so, the questions I tried to ask myself are “what does this position add to the fansub? how does a bad/mediocre/good XY affect the quality of the release?” and this is the result I came up with:

important

TL/TC:
Of course this is the very foundation of your fansub. Probably the most devastating position to have someone incompetent in, along with the timer. However, a good editor can compensate for – or cover up – a lot of translation issues. Therefor I think the step up from a mediocre to a good translator will be somewhat less noticeable to the audience than that from a mediocre to a good editor.

ED:
Having a mediocre or even bad editor (assuming one that doesn’t edit much at all) just leaves you pretty much with the unfiltered translator output. Which might or might not be a big deal, depending on your translator.

However, having a good or exceptional editor can really make your release. He may iron out a lot of translation wrinkles such as script inconsistencies, inappropriate tone for a given character or situation, etc,
and ideally make the dialog concise, quick to read and easy to understand while preserving its flavor and nuances.

Not saying that translations should be dumbed down, just that I want to read proper English that’s not unneccessarily convoluted, rather than a word-for-word Engrish pseudo-translation that gratuitously leaves half of the words in Japanese. (With some fansubs, it’s like I’m really looking at English words and Japanese grammar, especially when it comes to ordering of sub clauses.)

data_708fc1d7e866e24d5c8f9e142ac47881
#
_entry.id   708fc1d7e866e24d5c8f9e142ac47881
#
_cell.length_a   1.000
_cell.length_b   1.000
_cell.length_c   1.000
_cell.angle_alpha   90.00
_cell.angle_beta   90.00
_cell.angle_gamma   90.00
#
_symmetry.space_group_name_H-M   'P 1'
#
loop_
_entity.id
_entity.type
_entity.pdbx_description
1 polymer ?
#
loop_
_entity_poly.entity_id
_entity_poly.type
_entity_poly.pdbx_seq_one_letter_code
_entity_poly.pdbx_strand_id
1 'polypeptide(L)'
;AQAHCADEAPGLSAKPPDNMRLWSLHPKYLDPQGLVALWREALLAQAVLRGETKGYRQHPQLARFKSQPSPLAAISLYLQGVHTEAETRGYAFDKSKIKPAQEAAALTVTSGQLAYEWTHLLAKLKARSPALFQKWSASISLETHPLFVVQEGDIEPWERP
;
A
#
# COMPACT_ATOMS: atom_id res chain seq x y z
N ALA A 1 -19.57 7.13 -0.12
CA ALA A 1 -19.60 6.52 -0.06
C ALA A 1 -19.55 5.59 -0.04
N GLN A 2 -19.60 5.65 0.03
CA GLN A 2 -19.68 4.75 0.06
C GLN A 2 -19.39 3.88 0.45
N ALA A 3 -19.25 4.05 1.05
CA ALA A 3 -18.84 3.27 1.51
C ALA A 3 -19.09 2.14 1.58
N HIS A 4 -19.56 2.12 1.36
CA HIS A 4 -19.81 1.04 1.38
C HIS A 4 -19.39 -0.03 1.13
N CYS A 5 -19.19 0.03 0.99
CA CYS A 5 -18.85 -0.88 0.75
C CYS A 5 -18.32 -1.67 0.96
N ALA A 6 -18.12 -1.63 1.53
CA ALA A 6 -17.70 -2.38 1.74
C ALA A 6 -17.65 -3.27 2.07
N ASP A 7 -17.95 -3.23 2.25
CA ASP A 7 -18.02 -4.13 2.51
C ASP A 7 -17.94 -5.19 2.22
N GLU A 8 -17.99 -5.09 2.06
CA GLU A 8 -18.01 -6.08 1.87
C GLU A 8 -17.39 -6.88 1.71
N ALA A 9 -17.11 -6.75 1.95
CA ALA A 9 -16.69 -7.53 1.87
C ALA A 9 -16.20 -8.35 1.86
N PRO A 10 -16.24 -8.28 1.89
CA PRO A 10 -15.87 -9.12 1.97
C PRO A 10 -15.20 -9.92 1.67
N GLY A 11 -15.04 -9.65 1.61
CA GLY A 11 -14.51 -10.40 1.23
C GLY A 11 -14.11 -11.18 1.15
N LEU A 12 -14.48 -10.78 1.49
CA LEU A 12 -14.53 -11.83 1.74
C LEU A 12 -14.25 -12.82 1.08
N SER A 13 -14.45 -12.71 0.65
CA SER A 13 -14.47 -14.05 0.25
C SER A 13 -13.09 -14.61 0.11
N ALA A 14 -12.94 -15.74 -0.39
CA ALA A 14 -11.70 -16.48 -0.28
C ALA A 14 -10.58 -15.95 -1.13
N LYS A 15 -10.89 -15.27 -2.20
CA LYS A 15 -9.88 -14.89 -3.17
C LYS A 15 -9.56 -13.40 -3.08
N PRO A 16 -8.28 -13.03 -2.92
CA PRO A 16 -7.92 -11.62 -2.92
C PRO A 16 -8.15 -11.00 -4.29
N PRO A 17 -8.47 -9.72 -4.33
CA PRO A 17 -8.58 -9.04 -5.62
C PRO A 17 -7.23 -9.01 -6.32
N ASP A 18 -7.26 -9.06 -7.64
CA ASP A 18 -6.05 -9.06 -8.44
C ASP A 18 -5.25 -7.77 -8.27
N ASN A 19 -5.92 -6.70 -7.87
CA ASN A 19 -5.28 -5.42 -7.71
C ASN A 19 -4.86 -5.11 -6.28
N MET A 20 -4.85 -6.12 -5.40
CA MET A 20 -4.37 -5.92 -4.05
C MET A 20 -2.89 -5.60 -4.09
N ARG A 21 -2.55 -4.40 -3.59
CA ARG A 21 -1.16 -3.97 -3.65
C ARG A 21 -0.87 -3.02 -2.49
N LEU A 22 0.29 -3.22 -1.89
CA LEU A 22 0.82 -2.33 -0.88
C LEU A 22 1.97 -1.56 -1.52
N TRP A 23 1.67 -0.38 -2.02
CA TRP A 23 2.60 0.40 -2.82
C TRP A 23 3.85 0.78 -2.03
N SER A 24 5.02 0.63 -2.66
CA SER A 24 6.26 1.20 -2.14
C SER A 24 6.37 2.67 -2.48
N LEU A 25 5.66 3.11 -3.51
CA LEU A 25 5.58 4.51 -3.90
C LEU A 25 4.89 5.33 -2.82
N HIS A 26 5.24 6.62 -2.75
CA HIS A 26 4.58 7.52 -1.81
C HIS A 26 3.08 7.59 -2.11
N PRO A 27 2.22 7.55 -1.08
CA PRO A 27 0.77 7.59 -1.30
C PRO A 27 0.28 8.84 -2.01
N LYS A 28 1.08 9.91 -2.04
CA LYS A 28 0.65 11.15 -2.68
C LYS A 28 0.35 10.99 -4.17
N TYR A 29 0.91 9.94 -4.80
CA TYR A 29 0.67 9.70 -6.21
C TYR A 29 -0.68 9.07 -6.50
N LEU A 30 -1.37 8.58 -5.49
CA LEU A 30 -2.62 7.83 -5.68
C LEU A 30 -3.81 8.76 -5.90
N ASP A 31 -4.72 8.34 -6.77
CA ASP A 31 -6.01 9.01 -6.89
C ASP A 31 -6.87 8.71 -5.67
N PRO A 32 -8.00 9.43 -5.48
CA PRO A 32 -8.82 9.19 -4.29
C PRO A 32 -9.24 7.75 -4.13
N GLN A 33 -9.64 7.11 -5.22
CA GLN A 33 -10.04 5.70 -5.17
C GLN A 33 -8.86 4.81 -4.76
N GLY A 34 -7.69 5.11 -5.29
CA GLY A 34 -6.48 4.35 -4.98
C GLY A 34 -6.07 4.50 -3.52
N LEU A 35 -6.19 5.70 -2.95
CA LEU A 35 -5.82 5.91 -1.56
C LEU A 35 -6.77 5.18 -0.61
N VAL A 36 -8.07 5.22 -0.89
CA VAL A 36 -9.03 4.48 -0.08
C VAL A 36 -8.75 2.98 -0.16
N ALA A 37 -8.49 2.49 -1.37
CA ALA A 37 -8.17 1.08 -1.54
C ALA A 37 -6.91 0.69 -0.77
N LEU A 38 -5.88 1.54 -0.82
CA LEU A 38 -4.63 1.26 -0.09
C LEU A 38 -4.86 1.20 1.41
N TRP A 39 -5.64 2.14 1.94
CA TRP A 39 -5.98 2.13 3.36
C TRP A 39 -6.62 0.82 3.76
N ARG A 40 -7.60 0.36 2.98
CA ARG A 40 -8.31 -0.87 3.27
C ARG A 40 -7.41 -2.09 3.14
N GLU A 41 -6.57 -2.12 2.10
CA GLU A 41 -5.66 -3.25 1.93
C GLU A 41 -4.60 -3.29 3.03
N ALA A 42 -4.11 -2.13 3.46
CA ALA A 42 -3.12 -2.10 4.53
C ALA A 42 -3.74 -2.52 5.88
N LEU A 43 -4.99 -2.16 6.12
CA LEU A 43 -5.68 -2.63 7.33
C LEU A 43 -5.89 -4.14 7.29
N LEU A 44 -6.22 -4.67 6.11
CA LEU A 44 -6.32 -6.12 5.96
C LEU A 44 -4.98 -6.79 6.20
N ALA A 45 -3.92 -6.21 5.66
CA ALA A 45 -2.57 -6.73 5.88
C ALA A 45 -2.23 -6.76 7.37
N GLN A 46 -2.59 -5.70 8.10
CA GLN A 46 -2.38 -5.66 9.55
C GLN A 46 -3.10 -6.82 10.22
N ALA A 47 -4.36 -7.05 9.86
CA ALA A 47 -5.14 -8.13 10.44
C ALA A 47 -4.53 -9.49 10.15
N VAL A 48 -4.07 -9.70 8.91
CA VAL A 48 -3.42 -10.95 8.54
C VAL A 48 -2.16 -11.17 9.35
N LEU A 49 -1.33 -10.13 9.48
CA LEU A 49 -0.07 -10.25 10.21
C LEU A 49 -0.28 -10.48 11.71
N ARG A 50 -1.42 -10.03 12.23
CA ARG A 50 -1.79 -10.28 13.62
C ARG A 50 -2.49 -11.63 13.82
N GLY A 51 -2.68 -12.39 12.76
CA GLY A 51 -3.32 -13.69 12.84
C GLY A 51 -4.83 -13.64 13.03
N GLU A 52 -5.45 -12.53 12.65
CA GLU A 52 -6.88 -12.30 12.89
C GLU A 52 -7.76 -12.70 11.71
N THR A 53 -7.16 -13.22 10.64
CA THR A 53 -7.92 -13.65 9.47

Timing:
Seeing how aegisub can take care of flash gaps and scene timing on its own pretty well, the timer would have to make pretty egregious mistakes or suck pretty hard at line splitting and linecharacter association to actually make the timing stand out in a negative way. Actual timing mistakes are very grating though, this is why I consider timing important.

Styling:
Readable no-frills font (black/white) is just fine and requires very little effort. What? Trying to force me to squint at some tiny decorative font in weird colors by hardsubbing or using n+1 different per-character styles so I’d spend 10 minutes on changing them manually? Dropped.

not so important

QC:
Depends on the rest of the staff, really. If you do have to rely on a QC to make your subs watchable, as opposed to actually striving for perfection, there’s something wrong. You don’t actually get an error-ridden release unless someone else sucks at his job.

Enc:
Unless your source is old/broken, a vanilla x264 encode job (or even LOL MUX SCRIPT TO RAW) will usually be perfectly watchable.

Most people will not be able to tell the difference between a mediocre and an outstanding encode of the same source; some even get good and bad encodes backwards (see: groups getting away with upscaled, oversmoothed, warpsharpened video), so beyond adding basic polish to address the most glaring source issues encoding is just a sink for a lot of time and effort for very little gain.